Exposition (Initial Situation)
Bad Boy, Bad Boy
Meet Jean Valjean. He's a paroled convict just trying to make a new life for himself … and not having a great time of it. When he steals the silverware from a too-good-to-be-true Bishop Myriel, it looks like his short-lived freedom is over. But—in the first of many surprises Hugo lays on us—it turns out that the Bishop is willing to forgive Valjean and even let him have the silver if he promises to become a good, honest man.
Which he does, with one exception: in order to build a new life, Valjean discards his parole papers and takes a new name, soon becoming rich and saint-like enough to rescue a dying prostitute and promise to save her daughter. Everything is going swimmingly until Valjean has to be true to his new self by revealing his true identity in order to save a man falsely accused of being, well, him. Die hard cop Inspector Javert is soon on his trail, while Valjean runs off to make good on his promise to save Fantine's daughter Cosette.
Whew. Got all that? Good, because this whole Valjean-on-the-run situation will drive most of the action for the rest of this book.
Valjean manages to track down Cosette and make off with her, but their little adopted family doesn't live in peace long before Javert tracks them down. Valjean is barely able to elude Javert by sneaking Cosette into a convent and living there with her for the next few years.
Once they're out, Valjean takes on yet another new identity and tries to fly under the radar. But Cosette has to ruin it all by growing up, getting pretty, and falling in love with a young man named Marius. Valjean is so worried about the attention this will bring that he decides to take Cosette and move to England to be rid of the French police once and for all.
Oh, did we mention that this whole time there's been a student-led revolt growing on the streets of Paris? Yep, (some of) the people of Paris are fed up that France is slipping back into the aristocratic ways that were supposed to have been guillotined off with the French Revolution a few decades ago. So, when Marius hears about Cosette's move to England and decides that life isn't worth living, he runs off to join a revolt that has broken out in the heart of Paris. Fortunately, Valjean finds out just in time what he's done and decides to go rescue him.
You Say You Want a Revolution
As the rebellion hits its climax, Marius is conveniently shot through the shoulder and passes out as the French army slaughters all of his rebel buddies. Lucky for Marius, Jean Valjean carries him into the Paris sewer system. Just when it looks like they'll make it, Inspector Javert catches them. Is this finally it for Valjean?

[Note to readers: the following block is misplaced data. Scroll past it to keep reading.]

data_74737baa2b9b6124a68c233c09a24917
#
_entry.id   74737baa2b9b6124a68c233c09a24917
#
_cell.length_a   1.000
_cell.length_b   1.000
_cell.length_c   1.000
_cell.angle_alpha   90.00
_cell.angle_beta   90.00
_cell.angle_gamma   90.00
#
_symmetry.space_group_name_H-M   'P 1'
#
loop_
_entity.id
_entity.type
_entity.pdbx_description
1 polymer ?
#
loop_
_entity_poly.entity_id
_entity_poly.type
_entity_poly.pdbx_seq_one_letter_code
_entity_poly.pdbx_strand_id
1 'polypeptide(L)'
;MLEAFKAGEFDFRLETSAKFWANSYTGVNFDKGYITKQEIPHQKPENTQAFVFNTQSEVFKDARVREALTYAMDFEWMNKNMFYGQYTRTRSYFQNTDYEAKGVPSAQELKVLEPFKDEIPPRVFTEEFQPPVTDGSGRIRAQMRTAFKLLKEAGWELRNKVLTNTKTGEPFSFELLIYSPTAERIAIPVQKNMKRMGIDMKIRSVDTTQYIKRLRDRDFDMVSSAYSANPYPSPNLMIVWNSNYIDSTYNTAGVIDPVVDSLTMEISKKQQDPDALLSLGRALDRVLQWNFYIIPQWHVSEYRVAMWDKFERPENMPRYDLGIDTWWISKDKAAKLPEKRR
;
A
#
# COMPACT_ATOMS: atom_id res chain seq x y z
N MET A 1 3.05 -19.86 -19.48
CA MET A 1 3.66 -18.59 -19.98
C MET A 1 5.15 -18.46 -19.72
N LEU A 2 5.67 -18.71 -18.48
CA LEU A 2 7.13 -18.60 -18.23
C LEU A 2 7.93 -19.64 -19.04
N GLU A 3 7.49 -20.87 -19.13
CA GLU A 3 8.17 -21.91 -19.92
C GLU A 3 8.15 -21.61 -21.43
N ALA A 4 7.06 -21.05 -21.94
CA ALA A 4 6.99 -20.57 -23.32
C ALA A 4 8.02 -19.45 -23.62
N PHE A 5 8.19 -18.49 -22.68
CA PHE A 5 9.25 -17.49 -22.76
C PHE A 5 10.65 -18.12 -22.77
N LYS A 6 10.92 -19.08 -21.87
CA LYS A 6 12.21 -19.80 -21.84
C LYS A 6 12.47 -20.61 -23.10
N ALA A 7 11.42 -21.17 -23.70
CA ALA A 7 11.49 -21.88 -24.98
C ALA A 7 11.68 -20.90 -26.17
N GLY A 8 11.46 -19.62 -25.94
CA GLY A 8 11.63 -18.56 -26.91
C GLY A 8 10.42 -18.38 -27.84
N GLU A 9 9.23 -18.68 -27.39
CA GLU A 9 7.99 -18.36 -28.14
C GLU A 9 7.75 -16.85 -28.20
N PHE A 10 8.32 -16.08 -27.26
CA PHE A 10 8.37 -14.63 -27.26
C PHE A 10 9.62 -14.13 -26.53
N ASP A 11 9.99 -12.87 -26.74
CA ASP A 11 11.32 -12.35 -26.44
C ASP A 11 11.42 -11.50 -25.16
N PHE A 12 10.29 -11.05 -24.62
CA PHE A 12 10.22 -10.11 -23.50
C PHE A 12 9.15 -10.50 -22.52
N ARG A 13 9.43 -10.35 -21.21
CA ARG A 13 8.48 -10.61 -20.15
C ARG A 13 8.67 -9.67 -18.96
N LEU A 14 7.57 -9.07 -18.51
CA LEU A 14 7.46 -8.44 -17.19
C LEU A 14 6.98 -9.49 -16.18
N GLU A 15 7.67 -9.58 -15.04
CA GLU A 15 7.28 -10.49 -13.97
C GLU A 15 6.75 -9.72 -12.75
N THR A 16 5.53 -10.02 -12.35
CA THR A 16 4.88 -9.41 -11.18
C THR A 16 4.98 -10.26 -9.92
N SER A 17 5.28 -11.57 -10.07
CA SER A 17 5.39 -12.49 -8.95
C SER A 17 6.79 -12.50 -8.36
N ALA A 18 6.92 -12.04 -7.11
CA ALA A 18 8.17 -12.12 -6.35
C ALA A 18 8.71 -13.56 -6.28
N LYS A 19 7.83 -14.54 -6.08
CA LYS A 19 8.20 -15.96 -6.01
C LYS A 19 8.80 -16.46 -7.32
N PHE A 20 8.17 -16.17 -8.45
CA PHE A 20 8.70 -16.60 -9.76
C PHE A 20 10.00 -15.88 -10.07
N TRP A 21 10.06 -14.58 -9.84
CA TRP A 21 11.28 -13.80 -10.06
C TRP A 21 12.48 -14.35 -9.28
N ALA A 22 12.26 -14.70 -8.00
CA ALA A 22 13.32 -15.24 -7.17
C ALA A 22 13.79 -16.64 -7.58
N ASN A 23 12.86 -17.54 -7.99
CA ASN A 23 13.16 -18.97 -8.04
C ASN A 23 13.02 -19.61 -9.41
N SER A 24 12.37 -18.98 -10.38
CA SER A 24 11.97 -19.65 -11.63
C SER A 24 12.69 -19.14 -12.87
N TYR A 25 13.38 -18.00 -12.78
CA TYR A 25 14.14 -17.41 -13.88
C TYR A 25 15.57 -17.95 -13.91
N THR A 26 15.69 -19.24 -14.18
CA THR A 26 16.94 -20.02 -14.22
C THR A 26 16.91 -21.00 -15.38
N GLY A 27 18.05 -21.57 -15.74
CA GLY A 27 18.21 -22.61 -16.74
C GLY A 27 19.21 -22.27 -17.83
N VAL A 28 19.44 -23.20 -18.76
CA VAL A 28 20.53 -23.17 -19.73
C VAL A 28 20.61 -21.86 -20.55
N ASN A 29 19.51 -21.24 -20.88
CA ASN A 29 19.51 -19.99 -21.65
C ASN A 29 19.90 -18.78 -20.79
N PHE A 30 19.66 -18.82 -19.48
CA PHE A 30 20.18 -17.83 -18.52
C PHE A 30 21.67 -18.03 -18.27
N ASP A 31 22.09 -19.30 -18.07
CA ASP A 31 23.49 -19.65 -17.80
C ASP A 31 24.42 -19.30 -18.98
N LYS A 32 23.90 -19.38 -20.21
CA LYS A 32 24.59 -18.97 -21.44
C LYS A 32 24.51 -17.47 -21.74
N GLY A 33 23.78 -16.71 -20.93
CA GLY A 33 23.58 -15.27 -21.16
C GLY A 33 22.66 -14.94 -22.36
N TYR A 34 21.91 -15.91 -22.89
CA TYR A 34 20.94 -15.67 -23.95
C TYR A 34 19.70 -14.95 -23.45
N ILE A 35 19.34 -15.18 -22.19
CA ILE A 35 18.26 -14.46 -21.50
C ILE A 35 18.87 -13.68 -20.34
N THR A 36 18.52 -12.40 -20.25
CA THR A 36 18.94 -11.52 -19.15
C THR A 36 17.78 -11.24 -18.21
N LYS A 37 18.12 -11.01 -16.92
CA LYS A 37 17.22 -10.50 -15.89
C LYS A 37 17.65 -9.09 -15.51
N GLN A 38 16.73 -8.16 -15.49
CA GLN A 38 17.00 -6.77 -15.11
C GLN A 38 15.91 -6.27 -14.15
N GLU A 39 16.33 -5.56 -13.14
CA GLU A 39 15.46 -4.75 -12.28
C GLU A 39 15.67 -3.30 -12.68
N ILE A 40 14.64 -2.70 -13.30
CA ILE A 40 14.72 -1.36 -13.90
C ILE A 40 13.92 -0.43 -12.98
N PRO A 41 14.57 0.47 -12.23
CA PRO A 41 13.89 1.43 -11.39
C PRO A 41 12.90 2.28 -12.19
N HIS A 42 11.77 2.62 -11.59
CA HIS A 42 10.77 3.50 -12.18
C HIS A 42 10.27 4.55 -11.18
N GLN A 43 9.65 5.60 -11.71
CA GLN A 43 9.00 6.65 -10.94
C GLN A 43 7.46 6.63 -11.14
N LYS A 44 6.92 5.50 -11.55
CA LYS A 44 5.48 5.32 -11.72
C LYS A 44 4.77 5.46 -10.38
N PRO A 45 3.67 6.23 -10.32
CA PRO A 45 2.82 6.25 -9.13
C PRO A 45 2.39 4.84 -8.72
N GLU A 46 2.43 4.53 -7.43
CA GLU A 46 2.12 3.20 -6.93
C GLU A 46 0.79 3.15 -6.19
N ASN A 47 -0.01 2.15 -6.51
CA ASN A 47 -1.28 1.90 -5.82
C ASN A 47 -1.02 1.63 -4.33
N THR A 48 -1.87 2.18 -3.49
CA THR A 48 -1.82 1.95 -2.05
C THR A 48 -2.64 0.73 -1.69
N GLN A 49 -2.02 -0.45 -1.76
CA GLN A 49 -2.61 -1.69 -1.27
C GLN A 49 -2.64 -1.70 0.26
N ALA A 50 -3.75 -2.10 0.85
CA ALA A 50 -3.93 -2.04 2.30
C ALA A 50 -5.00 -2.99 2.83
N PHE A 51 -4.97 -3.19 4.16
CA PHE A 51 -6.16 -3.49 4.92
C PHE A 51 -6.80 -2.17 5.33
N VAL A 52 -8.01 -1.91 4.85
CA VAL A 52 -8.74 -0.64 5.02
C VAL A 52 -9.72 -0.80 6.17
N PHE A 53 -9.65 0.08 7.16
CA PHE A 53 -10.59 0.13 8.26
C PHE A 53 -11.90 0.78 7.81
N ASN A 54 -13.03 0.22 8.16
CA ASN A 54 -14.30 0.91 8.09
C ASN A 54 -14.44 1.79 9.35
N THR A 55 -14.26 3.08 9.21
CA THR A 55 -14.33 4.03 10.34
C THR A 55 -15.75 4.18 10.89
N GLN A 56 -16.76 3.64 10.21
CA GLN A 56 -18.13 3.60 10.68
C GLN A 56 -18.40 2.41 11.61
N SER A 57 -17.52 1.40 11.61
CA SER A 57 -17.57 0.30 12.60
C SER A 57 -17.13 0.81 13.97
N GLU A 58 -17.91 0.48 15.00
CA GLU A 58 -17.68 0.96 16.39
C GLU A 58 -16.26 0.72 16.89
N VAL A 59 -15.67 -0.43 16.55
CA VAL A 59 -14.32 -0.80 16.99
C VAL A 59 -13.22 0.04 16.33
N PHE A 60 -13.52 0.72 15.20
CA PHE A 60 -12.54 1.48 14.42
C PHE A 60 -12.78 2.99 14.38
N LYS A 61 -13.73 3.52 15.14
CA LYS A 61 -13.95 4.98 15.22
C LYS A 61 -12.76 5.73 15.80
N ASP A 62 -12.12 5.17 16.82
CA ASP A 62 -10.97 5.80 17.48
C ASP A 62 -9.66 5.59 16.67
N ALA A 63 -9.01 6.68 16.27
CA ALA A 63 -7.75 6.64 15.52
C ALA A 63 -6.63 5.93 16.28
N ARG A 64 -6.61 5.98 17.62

Nope. Javert lets them go because Valjean saved him from being killed by French rebels a little earlier in the book. Unfortunately, this merciful actions confuses by-the-book Javert so much that he kills himself by jumping off a bridge, since that's the only logical response to having your life saved by a convict.
Happily Ever After, or Not
Fittingly, the "falling action" of this book begins right after Inspector Javert literally falls off a bridge. Valjean is in the clear, but now that Marius and Cosette are married, he feels obligated to tell Marius about his criminal past. When he does, he gets himself banished from Cosette's life. Nice, Marius. Valjean sees little reason for living without Cosette, so he stops eating and slowly wastes away.
Marius eventually finds out that Valjean was the one who saved him from the French army, thanks to some inexpert manipulation from Villain #2, the innkeeper Thénardier who abused Cosette when she was little and keeps showing up at the most inopportune times.
Enlightened, Marius grabs Cosette and runs to Valjean's bedside. Too late! Jean Valjean dies. In his final moments, though, Cosette and Marius tell him how much he's meant to them. He also gets one last chance to tell them to love each other always. The final lines of the book tell us that Valjean ends up buried in an unmarked grave, which shows just how humble he was, even in death.